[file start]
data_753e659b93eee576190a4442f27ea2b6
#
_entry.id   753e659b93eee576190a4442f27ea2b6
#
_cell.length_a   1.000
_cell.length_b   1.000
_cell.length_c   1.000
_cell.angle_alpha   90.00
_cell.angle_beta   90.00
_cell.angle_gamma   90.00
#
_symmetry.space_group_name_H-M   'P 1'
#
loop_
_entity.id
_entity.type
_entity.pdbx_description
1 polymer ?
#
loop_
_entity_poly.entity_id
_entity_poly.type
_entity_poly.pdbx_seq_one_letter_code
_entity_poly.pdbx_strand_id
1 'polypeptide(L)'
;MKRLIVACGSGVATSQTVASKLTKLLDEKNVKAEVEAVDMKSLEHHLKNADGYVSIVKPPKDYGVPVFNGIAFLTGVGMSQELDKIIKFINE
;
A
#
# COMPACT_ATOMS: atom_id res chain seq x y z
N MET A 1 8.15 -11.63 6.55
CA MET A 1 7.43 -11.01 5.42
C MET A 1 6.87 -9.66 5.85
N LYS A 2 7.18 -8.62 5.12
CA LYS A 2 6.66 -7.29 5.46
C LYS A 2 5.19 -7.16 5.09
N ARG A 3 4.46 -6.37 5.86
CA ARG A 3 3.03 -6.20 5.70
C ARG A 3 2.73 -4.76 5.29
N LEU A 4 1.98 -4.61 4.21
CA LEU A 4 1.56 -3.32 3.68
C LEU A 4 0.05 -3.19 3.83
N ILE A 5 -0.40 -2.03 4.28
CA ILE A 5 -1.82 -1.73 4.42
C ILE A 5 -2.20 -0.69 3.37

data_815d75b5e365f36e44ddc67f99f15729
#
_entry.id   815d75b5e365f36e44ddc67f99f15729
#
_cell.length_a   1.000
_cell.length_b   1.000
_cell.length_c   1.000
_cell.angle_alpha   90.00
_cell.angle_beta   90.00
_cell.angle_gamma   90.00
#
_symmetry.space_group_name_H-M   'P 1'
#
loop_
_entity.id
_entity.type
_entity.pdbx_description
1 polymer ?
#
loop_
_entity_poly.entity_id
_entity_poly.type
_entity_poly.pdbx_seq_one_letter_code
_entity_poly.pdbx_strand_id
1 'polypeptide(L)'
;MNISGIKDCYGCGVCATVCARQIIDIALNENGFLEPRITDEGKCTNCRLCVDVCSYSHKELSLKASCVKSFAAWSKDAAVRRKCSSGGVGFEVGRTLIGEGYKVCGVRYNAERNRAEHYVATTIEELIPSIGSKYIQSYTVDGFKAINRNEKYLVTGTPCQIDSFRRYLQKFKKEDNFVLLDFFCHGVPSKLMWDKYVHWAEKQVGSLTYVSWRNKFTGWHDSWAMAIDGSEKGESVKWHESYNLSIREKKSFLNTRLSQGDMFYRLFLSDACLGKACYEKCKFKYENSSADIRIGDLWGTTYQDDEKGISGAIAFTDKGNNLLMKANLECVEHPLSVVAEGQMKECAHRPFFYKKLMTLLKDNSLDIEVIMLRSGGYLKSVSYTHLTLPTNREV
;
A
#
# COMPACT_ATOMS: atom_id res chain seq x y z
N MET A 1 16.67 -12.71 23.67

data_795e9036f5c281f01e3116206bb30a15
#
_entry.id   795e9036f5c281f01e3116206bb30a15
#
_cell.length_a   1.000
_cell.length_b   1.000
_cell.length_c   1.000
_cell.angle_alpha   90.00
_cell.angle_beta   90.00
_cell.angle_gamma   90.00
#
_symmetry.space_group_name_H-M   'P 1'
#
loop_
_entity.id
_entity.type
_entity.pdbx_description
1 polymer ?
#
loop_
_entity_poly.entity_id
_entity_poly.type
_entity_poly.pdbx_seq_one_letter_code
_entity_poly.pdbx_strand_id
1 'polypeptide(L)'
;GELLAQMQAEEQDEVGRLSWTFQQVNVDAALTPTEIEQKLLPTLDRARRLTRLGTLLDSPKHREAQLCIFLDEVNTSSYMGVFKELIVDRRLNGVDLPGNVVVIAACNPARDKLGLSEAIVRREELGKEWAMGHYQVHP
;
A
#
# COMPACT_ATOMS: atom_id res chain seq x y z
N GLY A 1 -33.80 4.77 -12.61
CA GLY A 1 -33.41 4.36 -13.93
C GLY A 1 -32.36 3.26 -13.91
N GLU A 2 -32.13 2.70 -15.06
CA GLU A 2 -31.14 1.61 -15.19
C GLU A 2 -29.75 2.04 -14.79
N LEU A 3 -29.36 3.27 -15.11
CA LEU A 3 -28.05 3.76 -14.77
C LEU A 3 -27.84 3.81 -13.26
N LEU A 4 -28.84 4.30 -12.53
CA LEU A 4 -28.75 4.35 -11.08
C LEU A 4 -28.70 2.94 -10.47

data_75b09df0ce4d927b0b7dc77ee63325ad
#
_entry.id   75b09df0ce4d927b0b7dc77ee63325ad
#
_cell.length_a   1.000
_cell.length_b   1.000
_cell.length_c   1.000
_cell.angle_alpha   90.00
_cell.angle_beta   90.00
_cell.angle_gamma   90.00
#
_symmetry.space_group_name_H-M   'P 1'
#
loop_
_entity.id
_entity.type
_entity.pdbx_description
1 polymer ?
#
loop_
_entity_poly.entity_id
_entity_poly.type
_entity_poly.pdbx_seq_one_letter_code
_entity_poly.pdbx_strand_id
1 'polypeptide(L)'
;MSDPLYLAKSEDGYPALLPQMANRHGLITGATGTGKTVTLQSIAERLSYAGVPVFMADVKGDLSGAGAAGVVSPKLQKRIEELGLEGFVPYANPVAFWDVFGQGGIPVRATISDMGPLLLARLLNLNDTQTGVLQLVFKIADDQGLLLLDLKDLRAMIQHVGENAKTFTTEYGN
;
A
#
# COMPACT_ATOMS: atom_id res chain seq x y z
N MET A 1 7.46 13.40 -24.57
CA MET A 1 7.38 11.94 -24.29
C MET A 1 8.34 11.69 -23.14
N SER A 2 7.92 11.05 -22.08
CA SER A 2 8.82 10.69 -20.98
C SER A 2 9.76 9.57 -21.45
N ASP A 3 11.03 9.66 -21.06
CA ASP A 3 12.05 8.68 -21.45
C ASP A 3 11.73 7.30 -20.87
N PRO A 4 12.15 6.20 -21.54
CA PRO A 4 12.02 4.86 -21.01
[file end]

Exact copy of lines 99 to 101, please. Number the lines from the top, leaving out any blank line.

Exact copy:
_entity_poly.pdbx_seq_one_letter_code
_entity_poly.pdbx_strand_id
1 'polypeptide(L)'